Birmingham, Alabama (April 27, 2004) – After a two-year investigation into the Auburn University men's basketball program, the National Collegiate Athletics Association ("NCAA") Committee on Infractions cleared Auburn of the most serious allegations of offers of thousands of dollars and cars to two prospects, and imposed relatively minor penalties for the violations it determined did occur. Auburn has decided not to appeal the Committee's decision.
Auburn was represented in the investigation by Lightfoot, Franklin & White lawyers Sam Franklin, William King and Drew Kelly. Auburn President Ed Richardson was complimentary of the LF&W team during his press conference following the decision.
"During our February trip to Arizona to stand before the Committee on Infractions, we found that meeting to be most productive and I'd like to offer a special commendation to our lead attorney William King who handled himself in a very professional way. In fact, he was commended by the NCAA staff although they disagreed on many items," Richardson said.
After an exhaustive investigation in which LF&W worked closely with NCAA investigators, the NCAA Enforcement Staff accused Auburn and two assistant coaches of offering thousands of dollars and new cars to two prospects if they would agree to play for Auburn. In an unprecedented move, the Enforcement Staff also claimed that a summer/AAU basketball sponsor acted as a representative of Auburn's athletic interests, or "booster," and in the process violated NCAA rules when he allegedly provided benefits such as cash, electronic equipment and a car to two prospects who played on his summer team. The Auburn case represented the first time the NCAA Enforcement Staff claimed that a summer/AAU sponsor or coach acted as a booster or representative of a university.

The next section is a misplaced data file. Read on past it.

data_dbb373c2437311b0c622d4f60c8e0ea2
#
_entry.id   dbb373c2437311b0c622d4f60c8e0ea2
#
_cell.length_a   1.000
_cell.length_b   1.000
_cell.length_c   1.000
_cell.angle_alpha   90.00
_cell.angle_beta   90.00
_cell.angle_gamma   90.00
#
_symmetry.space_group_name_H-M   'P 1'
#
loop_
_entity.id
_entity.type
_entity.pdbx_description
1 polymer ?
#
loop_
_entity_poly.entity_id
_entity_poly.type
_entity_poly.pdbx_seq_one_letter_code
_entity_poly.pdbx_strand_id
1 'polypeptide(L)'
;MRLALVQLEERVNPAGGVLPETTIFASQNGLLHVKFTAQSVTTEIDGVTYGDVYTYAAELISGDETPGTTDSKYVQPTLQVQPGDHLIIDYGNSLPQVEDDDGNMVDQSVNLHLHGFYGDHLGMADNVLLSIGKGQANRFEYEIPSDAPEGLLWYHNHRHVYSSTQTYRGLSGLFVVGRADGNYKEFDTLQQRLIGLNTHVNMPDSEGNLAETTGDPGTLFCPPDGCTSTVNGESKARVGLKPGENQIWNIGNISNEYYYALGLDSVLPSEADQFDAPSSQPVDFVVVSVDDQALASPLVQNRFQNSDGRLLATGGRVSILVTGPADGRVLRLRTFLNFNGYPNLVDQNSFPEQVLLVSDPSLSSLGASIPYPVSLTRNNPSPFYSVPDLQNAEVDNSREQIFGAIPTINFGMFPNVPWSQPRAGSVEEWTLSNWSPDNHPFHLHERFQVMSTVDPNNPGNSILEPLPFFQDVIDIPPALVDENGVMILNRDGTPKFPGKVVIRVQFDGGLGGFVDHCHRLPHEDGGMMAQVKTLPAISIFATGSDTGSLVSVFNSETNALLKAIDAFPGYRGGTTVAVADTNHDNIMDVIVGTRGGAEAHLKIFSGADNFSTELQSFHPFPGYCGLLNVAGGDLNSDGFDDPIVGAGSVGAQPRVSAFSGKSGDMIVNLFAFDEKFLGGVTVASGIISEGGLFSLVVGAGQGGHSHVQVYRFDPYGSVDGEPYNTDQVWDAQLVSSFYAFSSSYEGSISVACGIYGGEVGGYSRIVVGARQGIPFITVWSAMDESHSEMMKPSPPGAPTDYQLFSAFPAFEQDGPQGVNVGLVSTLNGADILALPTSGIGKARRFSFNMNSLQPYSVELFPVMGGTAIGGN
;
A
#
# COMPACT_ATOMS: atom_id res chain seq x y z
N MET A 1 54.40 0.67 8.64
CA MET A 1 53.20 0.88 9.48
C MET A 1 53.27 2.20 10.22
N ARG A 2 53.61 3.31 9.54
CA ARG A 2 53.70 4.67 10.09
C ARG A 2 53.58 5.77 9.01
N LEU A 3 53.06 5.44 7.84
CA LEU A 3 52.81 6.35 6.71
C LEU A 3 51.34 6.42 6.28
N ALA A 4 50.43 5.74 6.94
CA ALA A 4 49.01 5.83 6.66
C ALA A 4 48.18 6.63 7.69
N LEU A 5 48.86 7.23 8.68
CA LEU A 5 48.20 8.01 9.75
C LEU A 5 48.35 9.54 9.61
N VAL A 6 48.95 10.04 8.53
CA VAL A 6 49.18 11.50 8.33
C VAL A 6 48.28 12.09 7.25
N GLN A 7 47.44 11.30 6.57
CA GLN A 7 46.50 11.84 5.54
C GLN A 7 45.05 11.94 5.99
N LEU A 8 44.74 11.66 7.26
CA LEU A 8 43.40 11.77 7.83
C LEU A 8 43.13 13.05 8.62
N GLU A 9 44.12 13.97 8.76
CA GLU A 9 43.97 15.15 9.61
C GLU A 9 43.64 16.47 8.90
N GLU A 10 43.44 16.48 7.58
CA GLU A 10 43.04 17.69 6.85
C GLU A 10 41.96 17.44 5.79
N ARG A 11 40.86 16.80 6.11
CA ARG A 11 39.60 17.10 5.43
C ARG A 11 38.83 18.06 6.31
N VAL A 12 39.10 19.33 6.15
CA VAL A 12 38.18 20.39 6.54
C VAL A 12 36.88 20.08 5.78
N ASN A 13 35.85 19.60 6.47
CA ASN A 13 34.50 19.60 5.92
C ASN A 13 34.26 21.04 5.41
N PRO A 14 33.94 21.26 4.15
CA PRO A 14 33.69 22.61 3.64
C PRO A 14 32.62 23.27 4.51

After receiving the formal charges, Lightfoot, Franklin & White advised Auburn to contest the allegations against it. Several people with extensive experience in NCAA compliance matters informed LF&W attorneys that they could not recall a prior case where a university contested all allegations as Auburn was doing in this case. As part of its written response to the NCAA, Auburn self-reported several rules violations discovered during the investigation, none of which was as serious as the charges leveled by the Enforcement Staff. In addition to self-reporting these violations, Auburn also self-imposed a set of penalties and corrective measures, including loss of one scholarship.
The NCAA Committee on Infractions held a hearing on February 13, 2004, during which Sam Franklin and William King responded to each charge on Auburn's behalf. The Committee on Infractions cleared Auburn of the most serious allegations of offers of cash and cars. While the Committee found Auburn guilty of rules violations in connection with the summer/AAU sponsor, it imposed relatively minor penalties - the loss of one scholarship and two years probation in addition to the penalties Auburn had already self-imposed.
Auburn has decided not to appeal the NCAA's decision.